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UBC Theses and Dissertations

Popular education in China 1904-1919 : new ideas and developments Bailey, Paul John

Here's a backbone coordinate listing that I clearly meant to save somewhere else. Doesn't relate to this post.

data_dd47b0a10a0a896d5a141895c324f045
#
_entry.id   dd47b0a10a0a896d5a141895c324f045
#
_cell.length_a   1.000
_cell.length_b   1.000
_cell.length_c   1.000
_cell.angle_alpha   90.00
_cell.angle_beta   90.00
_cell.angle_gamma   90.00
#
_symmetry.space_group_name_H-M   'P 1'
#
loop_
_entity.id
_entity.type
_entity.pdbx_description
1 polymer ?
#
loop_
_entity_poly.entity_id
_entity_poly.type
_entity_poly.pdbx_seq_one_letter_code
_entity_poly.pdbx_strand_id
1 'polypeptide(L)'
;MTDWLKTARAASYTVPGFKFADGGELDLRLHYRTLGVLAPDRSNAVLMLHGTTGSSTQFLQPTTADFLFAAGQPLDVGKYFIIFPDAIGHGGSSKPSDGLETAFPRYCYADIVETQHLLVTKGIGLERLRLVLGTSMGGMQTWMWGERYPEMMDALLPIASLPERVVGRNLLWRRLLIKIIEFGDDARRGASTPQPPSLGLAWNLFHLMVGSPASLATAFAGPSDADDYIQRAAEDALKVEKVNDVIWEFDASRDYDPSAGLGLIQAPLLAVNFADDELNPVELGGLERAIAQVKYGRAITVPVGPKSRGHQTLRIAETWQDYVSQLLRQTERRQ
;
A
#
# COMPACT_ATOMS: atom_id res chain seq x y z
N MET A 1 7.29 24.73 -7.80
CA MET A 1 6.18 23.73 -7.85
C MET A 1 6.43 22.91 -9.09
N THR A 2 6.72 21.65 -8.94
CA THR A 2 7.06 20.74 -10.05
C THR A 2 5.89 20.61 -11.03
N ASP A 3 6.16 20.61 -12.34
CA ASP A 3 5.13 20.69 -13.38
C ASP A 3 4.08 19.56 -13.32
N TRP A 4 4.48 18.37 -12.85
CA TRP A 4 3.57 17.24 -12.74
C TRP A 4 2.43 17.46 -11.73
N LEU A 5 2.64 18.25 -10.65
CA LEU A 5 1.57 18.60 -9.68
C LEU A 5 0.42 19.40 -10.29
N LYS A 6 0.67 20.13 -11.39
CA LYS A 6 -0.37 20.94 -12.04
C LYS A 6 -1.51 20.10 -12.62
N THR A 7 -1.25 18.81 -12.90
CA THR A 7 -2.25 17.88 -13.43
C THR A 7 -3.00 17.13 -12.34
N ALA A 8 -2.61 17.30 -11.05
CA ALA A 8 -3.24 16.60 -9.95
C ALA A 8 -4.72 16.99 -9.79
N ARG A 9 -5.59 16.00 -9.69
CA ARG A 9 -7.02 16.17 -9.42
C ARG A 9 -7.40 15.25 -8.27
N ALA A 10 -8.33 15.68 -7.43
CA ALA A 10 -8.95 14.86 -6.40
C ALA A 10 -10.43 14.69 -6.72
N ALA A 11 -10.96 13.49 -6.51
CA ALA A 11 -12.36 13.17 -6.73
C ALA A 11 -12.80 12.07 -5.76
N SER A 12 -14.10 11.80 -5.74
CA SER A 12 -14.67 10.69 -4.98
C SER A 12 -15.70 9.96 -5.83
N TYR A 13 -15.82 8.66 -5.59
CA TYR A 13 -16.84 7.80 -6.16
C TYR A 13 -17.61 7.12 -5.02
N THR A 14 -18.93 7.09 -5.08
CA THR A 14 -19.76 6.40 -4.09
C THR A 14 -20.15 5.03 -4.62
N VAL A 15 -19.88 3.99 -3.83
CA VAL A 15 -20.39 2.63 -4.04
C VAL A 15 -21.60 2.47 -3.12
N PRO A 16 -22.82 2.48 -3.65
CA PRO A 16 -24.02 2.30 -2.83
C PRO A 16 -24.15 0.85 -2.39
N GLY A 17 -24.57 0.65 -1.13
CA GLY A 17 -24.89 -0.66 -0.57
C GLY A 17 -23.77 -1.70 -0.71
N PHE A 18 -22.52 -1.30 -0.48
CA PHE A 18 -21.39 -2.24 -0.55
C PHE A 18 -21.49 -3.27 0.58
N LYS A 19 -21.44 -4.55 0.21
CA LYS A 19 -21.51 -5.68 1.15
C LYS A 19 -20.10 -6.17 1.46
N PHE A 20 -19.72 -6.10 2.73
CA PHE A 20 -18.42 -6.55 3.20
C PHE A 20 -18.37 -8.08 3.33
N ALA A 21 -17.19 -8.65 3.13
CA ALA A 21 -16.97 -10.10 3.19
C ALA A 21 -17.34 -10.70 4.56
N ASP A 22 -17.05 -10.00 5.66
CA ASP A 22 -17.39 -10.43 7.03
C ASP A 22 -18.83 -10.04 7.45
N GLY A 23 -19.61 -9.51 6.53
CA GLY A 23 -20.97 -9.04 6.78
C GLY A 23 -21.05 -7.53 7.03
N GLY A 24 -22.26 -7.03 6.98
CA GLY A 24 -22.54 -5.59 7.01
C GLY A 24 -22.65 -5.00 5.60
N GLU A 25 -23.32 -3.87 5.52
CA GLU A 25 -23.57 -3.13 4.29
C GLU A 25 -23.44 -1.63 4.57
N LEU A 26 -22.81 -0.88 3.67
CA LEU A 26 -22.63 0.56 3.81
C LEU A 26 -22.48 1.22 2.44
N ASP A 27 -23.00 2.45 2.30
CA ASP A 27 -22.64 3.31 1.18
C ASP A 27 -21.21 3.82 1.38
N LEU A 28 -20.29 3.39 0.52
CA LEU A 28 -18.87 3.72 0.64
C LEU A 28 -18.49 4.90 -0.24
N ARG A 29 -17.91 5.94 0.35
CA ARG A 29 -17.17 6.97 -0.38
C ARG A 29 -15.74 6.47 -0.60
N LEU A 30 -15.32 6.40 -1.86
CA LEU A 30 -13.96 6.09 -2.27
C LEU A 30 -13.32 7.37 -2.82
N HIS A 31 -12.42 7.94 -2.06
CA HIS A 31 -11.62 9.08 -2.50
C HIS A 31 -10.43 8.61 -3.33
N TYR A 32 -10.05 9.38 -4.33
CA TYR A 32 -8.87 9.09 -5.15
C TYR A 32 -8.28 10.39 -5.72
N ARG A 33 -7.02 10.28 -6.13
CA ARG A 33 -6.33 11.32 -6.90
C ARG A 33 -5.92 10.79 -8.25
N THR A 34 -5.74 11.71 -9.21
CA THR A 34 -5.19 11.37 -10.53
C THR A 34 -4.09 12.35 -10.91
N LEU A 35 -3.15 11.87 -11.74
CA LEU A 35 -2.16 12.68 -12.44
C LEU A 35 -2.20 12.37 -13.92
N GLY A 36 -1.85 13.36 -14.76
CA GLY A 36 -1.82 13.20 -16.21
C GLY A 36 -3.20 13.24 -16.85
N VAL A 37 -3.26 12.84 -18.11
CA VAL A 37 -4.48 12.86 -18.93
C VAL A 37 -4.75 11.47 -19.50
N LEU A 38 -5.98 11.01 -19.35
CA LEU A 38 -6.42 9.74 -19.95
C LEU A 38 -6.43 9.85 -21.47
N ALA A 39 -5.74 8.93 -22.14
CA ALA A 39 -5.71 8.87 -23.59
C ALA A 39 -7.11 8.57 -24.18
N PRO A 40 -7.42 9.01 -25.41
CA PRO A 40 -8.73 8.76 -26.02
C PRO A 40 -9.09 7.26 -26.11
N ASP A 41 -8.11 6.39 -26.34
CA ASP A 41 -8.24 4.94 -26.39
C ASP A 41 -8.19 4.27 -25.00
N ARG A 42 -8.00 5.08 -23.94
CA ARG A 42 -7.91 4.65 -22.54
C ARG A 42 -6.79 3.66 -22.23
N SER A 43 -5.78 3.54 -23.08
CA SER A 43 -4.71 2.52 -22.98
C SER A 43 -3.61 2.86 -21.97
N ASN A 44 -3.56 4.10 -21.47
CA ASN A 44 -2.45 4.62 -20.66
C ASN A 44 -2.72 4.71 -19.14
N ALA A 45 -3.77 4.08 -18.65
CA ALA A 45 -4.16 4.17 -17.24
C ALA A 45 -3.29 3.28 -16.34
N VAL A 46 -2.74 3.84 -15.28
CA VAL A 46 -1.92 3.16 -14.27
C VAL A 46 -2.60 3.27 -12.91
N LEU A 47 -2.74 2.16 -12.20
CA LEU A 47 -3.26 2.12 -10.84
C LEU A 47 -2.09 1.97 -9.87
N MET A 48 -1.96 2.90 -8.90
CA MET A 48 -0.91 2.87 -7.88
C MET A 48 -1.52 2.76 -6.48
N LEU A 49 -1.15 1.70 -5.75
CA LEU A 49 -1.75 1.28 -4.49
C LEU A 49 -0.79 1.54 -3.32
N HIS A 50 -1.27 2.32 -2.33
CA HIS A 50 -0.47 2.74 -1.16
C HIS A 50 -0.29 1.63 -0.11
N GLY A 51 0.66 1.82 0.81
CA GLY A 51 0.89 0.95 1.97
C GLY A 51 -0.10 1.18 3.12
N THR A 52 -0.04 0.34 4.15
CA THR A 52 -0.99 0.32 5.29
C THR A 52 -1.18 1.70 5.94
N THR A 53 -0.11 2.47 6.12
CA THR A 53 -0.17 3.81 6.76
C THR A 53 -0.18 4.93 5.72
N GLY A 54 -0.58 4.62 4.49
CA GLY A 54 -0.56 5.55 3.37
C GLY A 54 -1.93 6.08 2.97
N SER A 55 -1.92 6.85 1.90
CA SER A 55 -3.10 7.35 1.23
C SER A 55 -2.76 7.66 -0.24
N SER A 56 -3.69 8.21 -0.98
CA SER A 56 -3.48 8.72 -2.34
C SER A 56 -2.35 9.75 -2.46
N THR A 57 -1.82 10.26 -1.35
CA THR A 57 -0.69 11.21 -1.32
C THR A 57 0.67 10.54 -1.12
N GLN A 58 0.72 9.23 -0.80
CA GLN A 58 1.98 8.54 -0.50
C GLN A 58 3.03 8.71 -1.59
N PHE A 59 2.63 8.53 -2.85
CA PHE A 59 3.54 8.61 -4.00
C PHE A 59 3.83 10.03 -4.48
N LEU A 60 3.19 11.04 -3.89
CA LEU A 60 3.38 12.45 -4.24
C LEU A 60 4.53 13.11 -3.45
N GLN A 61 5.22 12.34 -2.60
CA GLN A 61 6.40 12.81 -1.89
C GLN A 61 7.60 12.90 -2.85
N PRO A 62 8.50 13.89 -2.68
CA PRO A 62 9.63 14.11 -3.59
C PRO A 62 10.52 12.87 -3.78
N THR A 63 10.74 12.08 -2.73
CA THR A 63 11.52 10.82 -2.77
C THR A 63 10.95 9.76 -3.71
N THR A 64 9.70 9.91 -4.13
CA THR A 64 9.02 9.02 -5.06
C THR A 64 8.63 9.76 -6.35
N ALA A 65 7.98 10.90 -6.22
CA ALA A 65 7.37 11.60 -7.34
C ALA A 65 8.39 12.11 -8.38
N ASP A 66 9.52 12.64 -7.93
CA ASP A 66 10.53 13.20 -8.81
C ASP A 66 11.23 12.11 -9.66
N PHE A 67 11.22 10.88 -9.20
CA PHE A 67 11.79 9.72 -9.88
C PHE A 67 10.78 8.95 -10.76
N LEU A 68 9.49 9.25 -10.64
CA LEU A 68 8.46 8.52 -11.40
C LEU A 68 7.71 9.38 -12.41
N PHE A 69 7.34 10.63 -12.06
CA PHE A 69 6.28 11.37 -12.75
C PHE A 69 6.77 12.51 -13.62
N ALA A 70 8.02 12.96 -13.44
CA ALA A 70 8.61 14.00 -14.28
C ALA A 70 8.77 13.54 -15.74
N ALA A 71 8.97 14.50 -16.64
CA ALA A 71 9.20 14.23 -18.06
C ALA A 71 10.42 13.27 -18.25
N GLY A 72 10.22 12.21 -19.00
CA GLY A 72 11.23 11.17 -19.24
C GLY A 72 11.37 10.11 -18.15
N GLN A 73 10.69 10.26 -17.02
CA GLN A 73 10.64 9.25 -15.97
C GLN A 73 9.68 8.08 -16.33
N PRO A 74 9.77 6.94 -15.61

This study is an analysis of changing attitudes towards education in China from the turn of the twentieth century to the May Fourth Movement in 1919. The focus is primarily on popular education (e.g., public lectures, spare-time schools, libraries), although there is discussion of education in general, since an overall context is required in order to highlight changes of attitudes. With the abolition of the traditional civil service examinations, which had been designed to recruit government officials, in 1905 and the implementation of a modern, government school system designed to train a patriotic, loyal and hard-working citizenry, Chinese officials and educators began to stress the importance of general and popular education. In contrast to previous English-language studies that have tended to emphasize the "democratic" aspect of western educational influence on China (especially with relation to the philosophy of John Dewey), this study will seek to show that Chinese educators were attracted to quite different aspects of western educational practice. With regard to the formal school system, Chinese educators praised the centralisation, uniformity, discipline, strict supervision of textbooks and inculcation of patriotic ideals which characterized education in the West. Popular, or social, education, which "reformed" the lower classes by emphasizing hard work, patriotism and public hygiene, was also seen as an important factor explaining the strength of Japan and the West. There was much discussion, for example, of censorship in the West as a useful tool to "reform" popular culture and hence improve the quality of the people. Another development after 1905 was the change in attitudes towards vocational education. Chinese educators, in fact, argued for a closer link between education and economic development. In order to compete in the international arena, they argued, education had to train people who could "earn a livelihood," thus benefitting themselves and the country. The promotion of vocational education was also accompanied by changes in attitudes towards manual labour. Such a trend was fully evident in the work-study movement, which was promoted among Chinese workers and students in France. Another feature of discussions on popular education during these years was the idea that formal school education was not fulfilling its required task, that of training a united and patriotic citizenry. Schools were criticized for fostering elitism, division and individualism. Thus it was hoped that public lectures, for example, would stress the virtues of cooperation, unity and concern for the public good. The work-study movement was designed, amongst other things, to break down the traditional social barrier between intellectuals and workers. This study also helps to place educational debate in China during these years within a wider context—in two ways. Firstly, reference is made to educational debates in the West which were often very similar to the discussions being carried out in China. The debate on vocational versus a humanist education, for example, which raged in Germany at the turn of the century was occurring in China at the same time. In other features of Chinese educational practice at this time, such as the elimination of the Confucian Classics from the primary and middle school curricula and the overriding importance Chinese educators placed on a single-track system in order to preserve a certain egalitarianism in education, China was in advance of countries such as England or France. Secondly, this study will show that the issues debated in China at this time were to have a crucial relevance for educational debates in post-49 China. Such issues included the relative merits of a well-structured, formal school system versus a wider network of less well-equipped spare-time schools, and the importance of intellectuals participating in manual labour. The primary sources used in this study comprise contemporary educational journals, the writings of educators at the time, and educational laws and regulations. In 1909 the first Chinese journal specifically devoted to education—"The Educational Review" (Jiaoyu Zazhi)—was published. During the early years of the Republic, a number of journals on education appeared, most of them only lasting a few years. Such journals contained essays on educational topics, the texts of educational laws and regulations and educational news from individual provinces. These journals, in addition to the 5-volume and 4-volume collections of documents on education edited by Taga Akigoro and Shu Xincheng respectively have proved indispensable to this study.

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